Civil Rights Era

  • End of the white primary in Georgia

    It forced Georgia to allow African-Americans to vote in the Democratic primary. But, the Democrats had other ideas…they wanted to make their primary’s a private club. Governor Ellis Arnall prevented that from happening, and the white primary neared its end. But, it would still be a struggle.
    • Primus King (below) registered to vote and then tried to vote at the Muscogee County Court House, in Georgia.
    • He was thrown out. Primus was represented by NAACP and other lawyers.
    • In King v. Chapman
  • The 1946 Governor's Race

    Georgia had just created a new constitution in 1945. In Article 5, the office of Lieutenant Governor was created. Issues of contested elections were covered as well as succession if the governor became disabled or died. What it did not elucidate was what happens if the “Governor-elect” dies before he takes the oath of office.
  • 1963

    The March on Washington for Jobs and Freedom (or "The Great March on Washington", as styled in a sound recording released after the event)[1][2] was one of the largest political rallies for human rights in United States history [3] and called for civil and economic rights for African Americans. It took place in Washington, D.C. on Wednesday, August 28, 1963. Martin Luther King, Jr., standing in front of the Lincoln Memorial, delivered his historic "I Have a Dream" speech advocating racial harmon
  • 1954

    In 1951, a class action suit was filed against the Board of Education of the City of Topeka, Kansas in the United States District Court for the District of Kansas. The plaintiffs were thirteen Topeka parents on behalf of their twenty children.[5] The suit called for the school district to reverse its policy of racial segregation. Separate elementary schools were operated by the Topeka Board of Education under an 1879 Kansas law, which permitted (but did not require) districts to maintain separ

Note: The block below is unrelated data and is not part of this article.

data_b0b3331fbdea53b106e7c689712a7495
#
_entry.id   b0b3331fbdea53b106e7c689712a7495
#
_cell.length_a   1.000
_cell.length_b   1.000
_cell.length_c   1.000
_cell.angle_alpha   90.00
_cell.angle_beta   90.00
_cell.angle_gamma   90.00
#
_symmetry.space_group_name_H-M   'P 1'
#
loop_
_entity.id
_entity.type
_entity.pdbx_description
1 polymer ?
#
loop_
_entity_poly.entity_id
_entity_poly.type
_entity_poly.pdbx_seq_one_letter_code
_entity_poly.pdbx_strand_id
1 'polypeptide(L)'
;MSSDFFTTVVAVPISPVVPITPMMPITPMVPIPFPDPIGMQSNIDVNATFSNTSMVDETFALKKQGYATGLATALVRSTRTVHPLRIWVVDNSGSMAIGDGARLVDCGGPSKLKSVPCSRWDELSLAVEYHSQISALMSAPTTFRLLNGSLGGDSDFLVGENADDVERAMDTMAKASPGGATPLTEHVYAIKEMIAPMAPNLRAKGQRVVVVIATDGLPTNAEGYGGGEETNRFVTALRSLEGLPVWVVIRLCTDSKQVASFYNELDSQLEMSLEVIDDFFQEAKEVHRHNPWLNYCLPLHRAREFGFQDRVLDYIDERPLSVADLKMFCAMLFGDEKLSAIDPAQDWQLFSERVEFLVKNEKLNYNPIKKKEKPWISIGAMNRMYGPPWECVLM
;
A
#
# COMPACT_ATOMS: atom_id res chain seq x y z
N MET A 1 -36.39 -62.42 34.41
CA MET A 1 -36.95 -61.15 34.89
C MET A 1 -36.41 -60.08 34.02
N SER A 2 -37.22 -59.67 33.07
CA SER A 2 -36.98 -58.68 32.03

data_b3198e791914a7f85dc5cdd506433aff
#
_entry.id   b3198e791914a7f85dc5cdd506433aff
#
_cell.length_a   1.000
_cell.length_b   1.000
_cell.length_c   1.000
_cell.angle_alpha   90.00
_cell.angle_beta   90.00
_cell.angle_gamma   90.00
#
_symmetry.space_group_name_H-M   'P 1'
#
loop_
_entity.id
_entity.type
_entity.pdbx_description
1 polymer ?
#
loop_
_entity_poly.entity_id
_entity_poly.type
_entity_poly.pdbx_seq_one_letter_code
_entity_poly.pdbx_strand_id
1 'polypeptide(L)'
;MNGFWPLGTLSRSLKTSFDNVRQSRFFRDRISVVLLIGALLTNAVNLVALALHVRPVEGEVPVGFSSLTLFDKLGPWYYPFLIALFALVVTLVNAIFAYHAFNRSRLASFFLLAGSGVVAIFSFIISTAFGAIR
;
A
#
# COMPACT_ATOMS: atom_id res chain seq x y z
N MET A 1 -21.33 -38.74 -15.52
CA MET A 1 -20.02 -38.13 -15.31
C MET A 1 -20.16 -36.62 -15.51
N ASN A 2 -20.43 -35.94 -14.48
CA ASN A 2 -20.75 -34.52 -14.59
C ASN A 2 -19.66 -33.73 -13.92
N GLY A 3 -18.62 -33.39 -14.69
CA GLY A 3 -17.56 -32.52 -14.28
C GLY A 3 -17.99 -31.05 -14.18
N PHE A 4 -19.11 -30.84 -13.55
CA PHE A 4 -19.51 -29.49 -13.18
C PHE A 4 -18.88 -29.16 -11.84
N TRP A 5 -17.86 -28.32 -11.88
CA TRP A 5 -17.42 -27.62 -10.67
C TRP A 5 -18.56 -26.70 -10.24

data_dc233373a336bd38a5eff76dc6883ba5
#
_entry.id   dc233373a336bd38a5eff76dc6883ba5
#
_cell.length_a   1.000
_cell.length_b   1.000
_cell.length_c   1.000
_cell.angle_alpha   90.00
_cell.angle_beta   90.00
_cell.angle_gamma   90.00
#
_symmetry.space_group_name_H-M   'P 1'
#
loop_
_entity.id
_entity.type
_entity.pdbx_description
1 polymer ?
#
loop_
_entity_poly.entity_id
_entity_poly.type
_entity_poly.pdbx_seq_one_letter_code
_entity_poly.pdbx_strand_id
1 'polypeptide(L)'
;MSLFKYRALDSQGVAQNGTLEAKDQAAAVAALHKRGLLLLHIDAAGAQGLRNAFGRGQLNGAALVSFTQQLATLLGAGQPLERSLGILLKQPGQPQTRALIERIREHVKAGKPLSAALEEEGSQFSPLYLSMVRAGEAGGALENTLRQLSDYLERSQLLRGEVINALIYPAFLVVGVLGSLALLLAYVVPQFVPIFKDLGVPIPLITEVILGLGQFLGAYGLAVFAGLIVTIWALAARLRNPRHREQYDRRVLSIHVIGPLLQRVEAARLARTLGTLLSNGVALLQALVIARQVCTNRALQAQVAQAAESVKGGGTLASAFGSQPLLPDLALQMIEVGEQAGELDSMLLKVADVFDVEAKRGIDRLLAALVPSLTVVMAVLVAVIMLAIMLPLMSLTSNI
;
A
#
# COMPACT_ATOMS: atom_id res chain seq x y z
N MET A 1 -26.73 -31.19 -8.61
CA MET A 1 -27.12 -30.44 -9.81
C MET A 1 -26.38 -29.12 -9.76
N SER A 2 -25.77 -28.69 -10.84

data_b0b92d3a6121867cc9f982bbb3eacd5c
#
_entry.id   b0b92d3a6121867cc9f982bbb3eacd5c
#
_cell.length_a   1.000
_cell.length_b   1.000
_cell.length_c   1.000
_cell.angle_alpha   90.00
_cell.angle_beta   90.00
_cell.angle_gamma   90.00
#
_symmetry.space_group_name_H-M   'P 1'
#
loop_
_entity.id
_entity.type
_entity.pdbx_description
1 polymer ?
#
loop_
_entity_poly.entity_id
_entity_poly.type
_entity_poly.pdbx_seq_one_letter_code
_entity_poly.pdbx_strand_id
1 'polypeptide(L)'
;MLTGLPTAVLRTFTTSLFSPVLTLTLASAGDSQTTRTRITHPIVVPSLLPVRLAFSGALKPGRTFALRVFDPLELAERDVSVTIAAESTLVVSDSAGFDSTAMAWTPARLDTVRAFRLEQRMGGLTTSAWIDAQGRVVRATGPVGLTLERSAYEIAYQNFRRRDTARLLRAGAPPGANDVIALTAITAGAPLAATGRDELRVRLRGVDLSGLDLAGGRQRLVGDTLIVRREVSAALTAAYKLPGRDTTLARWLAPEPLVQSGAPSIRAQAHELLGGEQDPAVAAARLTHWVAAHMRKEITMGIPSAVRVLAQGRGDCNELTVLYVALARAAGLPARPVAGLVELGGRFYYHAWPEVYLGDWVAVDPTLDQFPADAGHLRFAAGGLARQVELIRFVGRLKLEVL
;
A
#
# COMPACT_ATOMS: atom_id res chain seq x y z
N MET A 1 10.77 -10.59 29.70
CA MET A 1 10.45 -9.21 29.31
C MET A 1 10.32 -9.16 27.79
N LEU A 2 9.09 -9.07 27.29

• 1960

    The Student Nonviolent Coordinating Committee (SNCC) (pron.: /ˈsnɪk/) was one of the organizations of the American Civil Rights Movement in the 1960s. It emerged from a series of student meetings led by Ella Baker held at Shaw University in April 1960. SNCC grew into a large organization with many supporters in the North who helped raise funds to support SNCC's work in the South, allowing full-time SNCC workers to have a $10 per week salary. Many unpaid volunteers also worked with SNCC on projec
  • 1961

    The Albany Movement was a desegregation coalition formed in Albany, Georgia, on November 17, 1961 by local activists, the Student Nonviolent Coordinating Committee (SNCC), and the National Association for the Advancement of Colored People (NAACP). The organization was led by William G. Anderson, a local black Doctor of Osteopathic Medicine. In December 1961, Martin Luther King, Jr and the Southern Christian Leadership Conference (SCLC) became involved in assisting the Albany Movement with protes
  • 1942

    Charlayne Hunter was born on February 27, 1942, in Due West, South Carolina. The oldest child of Althea Ruth Brown and Charles S. H. Hunter Jr., Hunter

    Charlayne Hunter-Gault
    moved frequently during her childhood as her father, an army chaplain, was transferred from one base to another. Although her family lived together briefly during her father's postings in California, Ohio, and Indiana, Hunter spent most of her childhood in Covington and Atlanta. She and her brothers, Henry and Franklyn,
  • 1964

    The Civil Rights Act of 1964 (Pub.L. 88–352, 78 Stat. 241, enacted July 2, 1964) was a landmark piece of legislation in the United States[1] that outlawed major forms of discrimination against racial, ethnic, national and religious minorities, and women.[2] It ended unequal application of voter registration requirements and racial segregation in schools, at the workplace and by facilities that served the general public ("public accommodations").
    Powers given to enforce the act were initially we